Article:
::A good collection of classic children's poetry such as A Child's Book of Poems by Gyo Fujikawa; The Golden Books Family Treasury of Poetry selected by Louis Untermeyer; The Oxford Book of Children's Verseedited by Peter Opie
As part of training in the habit of attention, I'll include Olivia in a sort of "circle time" with Carli, where we'll study the Bible, memorize Scripture and poetry, learn hymns and folk songs, and study artists and composers.
As far as foreign language, I'm still not sure if we'll be sticking with sign language or delving into something a little more, uh...foreign. I must admit, since I didn't study languages as a young one, I'm a bit intimidated by the thought. Carli will be doing Latin in a year or two, but somehow that is more exciting, and it will be more to learn the roots of the English language. I just really need to research options for a good curriculum that would be fun and effective. I've messed around with Rosetta Stone samples and LOVE it, but we just don't have the cash for that now. Ah well, I'll figure it out. :)
Monday, July 18, 2011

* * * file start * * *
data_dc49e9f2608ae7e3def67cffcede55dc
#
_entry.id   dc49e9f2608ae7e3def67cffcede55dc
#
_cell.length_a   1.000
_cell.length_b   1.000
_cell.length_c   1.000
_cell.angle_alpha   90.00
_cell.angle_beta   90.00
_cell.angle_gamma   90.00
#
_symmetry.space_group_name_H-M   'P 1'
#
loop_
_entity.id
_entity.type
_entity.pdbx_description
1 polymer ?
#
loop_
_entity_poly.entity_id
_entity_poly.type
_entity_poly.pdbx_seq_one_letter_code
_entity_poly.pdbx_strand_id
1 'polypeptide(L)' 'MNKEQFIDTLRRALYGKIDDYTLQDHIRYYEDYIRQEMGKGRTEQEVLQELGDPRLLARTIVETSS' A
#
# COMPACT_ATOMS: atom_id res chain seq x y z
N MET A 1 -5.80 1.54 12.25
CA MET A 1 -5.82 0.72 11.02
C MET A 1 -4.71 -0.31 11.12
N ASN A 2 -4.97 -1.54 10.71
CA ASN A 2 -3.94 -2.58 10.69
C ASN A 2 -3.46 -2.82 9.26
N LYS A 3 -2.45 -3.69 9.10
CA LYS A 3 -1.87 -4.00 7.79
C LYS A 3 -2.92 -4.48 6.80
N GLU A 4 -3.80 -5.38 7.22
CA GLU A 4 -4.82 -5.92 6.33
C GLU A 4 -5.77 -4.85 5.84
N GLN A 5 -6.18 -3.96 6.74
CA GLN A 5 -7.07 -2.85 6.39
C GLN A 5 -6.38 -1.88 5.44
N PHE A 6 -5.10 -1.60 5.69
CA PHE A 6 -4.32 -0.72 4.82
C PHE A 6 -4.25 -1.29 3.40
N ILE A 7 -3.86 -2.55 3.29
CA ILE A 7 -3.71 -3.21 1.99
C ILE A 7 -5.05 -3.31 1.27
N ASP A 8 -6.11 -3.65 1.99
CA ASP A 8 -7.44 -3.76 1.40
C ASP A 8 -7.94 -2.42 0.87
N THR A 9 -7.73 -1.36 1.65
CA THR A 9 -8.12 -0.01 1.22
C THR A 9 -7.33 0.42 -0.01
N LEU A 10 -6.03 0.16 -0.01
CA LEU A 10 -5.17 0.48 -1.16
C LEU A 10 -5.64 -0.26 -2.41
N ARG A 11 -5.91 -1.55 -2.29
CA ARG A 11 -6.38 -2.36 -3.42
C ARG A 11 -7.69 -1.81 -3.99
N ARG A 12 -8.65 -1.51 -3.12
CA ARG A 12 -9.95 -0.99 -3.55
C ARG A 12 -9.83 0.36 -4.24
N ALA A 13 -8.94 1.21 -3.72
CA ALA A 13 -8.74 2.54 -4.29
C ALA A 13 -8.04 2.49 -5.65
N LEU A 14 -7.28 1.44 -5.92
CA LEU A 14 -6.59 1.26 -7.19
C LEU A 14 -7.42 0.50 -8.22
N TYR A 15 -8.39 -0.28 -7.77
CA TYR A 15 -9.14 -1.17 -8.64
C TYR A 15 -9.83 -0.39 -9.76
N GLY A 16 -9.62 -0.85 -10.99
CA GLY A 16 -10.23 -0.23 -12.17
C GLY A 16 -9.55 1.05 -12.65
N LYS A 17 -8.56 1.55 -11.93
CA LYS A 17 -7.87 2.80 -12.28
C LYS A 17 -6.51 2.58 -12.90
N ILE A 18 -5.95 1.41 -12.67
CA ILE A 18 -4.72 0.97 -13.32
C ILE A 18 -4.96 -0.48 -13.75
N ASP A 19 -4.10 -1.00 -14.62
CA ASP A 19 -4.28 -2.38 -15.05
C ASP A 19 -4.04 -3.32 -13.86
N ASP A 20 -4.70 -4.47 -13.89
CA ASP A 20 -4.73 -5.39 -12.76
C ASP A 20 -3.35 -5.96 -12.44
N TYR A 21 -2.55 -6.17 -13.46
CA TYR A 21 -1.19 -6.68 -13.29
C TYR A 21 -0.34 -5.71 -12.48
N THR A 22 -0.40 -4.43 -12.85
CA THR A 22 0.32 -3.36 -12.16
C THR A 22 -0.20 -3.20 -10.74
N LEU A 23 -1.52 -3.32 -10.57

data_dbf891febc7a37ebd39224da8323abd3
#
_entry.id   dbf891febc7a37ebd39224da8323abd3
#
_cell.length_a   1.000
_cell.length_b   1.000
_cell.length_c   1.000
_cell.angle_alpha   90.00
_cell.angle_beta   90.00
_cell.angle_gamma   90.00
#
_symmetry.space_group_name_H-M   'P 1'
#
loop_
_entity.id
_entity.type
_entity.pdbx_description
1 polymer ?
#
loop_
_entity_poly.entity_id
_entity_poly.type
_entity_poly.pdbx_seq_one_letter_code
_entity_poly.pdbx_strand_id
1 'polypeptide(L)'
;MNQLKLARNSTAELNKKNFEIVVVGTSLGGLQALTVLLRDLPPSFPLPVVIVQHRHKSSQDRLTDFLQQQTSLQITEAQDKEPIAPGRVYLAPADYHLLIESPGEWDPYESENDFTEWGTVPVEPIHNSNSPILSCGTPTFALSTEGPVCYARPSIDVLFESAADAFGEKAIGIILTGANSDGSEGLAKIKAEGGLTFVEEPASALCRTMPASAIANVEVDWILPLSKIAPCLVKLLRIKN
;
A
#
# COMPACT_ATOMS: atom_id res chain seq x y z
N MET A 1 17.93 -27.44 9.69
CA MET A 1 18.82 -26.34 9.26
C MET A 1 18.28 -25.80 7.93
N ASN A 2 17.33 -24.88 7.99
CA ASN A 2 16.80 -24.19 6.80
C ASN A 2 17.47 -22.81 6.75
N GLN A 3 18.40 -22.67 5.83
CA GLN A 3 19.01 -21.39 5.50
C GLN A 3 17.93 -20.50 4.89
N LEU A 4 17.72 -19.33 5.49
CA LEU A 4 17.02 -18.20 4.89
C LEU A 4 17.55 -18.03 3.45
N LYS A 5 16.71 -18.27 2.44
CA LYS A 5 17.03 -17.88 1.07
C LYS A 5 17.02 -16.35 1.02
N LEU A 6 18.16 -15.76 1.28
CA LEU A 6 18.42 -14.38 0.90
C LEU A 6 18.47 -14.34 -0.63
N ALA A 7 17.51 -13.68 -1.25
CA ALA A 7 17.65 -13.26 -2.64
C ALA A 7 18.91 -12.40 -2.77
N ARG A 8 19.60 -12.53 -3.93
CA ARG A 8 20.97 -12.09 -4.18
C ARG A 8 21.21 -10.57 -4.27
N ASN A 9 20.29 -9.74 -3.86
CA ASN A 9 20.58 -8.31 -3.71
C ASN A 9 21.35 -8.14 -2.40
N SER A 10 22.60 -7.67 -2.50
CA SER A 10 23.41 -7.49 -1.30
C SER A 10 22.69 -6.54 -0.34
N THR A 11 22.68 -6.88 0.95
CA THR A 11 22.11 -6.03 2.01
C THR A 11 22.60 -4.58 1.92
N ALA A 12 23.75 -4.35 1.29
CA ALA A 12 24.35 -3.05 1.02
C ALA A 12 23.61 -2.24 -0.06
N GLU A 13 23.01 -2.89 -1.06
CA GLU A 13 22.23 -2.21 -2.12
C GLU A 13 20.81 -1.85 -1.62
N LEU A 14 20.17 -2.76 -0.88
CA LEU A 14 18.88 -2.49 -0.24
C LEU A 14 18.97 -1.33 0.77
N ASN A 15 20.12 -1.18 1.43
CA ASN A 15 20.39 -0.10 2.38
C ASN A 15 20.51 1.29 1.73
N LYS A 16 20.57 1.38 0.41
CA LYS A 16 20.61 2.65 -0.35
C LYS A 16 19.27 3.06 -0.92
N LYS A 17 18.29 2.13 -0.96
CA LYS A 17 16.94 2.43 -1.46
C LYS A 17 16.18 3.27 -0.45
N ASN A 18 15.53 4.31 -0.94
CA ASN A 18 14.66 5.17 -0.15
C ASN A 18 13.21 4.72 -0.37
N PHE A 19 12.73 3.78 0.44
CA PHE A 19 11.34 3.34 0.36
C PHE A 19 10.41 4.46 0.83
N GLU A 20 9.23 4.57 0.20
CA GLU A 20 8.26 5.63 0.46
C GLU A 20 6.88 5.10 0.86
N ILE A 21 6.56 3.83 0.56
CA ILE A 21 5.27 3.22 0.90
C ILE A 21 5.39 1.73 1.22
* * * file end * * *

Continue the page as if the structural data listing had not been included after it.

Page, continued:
Friday, July 15, 2011
Thursday, July 14, 2011
Wednesday, July 13, 2011
By the way, when did this little one grow up? She took this picture herself. (Oh, and the lady in the background is Amy, our neighbor, whose little girl is a new little buddy to our girls)
Eight years! The time is slipping through our fingers so quickly, and I want to cling to each moment of being your mama. Mommy and Daddy are so proud of the young lady you are becoming. You have a tender heart and a love for Jesus that warms our hearts, and your prayers of faith challenge us to trust Jesus more. I pray God will direct your steps all through your life and that you will follow Him closely.
I love you,
Tuesday, July 12, 2011
Here are some sites I LOVE when it comes to decorating. I'm not even sure what to call this style, but I love vintage prints and furniture, "found" items that just really pull you in. Not too country...just sweet.
The Handmade Home
The NieNie Dialogues...NieNie's blog isn't all about decorating, but you see her style in the background of a lot of her posts. The one I linked to is of a basement makeover by Alice Lane, I believe.
The Lettered Cottage
(Probably my favorite) Soule Mama, and especially this space.
Tiny Victorian Cottage -- Not really into a lot of Victorian, but I love all the white!
Wednesday, July 6, 2011